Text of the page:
“GBM tumors are super resistant to a lot of treatments. They’re super fast-growing and lead to a lot of recurrences after treatment,” Cameron Meaney, leader of the study and Ph.D. candidate in applied mathematics at the University of Waterloo, told BioSpace. “Projections of tumor progression that are patient-specific can be more accurate for answering questions about timing of treatment.” 

With more data collection, Meaney said it’s possible physicians could utilize software that takes MRI images of a patient’s tumor and uses those images to predict future tumor growth. 

Getting to this point will require collecting more data that shows how treatment affects tumor progression, Meaney said, and then using that data to make predictions specific to treatment. 

Meaney added that ML models could one day help determine the most effective way to attack the tumor or identify optimization schemes to make treatment more efficient.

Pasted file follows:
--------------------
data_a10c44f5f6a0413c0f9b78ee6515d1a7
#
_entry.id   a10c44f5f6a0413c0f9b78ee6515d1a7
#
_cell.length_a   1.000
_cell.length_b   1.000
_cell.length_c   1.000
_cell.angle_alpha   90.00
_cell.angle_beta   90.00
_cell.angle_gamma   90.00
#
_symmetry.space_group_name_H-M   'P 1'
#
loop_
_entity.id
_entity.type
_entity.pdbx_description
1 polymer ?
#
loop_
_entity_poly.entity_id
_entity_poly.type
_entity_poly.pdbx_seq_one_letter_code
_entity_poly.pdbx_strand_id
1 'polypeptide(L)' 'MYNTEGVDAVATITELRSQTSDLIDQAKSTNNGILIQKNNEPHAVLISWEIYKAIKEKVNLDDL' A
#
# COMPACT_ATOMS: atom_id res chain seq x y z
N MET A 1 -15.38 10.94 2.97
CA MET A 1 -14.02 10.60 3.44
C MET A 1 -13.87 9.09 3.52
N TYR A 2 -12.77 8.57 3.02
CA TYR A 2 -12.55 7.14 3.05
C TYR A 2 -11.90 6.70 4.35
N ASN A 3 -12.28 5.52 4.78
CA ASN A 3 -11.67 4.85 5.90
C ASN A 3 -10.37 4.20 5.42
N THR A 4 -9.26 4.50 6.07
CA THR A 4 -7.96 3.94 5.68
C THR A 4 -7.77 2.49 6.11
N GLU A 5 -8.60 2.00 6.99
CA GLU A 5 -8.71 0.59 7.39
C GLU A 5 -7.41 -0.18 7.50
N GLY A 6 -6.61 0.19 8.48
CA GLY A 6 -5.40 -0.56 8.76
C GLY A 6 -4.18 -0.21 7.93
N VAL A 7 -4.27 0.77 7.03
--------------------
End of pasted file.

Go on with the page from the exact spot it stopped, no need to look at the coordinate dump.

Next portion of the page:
A New Approach to Ovarian Cancer Detection

Just as deadly, ovarian cancer is often labeled “the silent killer”. 

Israeli femtech company Gina Life takes a different approach to the detection of ovarian cancer. Three-quarters of patients are diagnosed with metastatic cancer, and survival rates vary between 5% and 20%, Inbal Zafir-Lavie, Ph.D., co-founder and CEO, told BioSpace.

If detected early, however, she said survival rates are between 45 and 90%.

While most diagnostic approaches involve a blood test, Gina Life’s test utilizes vaginal secretions, a biofluid in the vicinity of the tumor. The test leverages a panel of unique, proprietary biomarkers supported by AI.

Inbal Zafir-Lavie_Gina Life2
Inbal Zafir-Lavie, Ph.D.

“The ovaries are small and they’re white, so for an early-stage, small tumor, the signal in the blood is low,” Zafir-Lavie said. “Basically, trying to detect early-stage ovarian cancer in the blood is like taking a blue eye drop and dropping it into a pool. You can barely see the signal.” 

Gina Life applies machine learning in a system that learns what a healthy woman looks like.

“Now, we can add ovarian cancer patients and ask the system, where are the differences? With the human eye, this is really hard to do. I can see it, but I can’t see the complexities, and we’re looking for a fingerprint of biomarkers,” Zafir-Lavie said.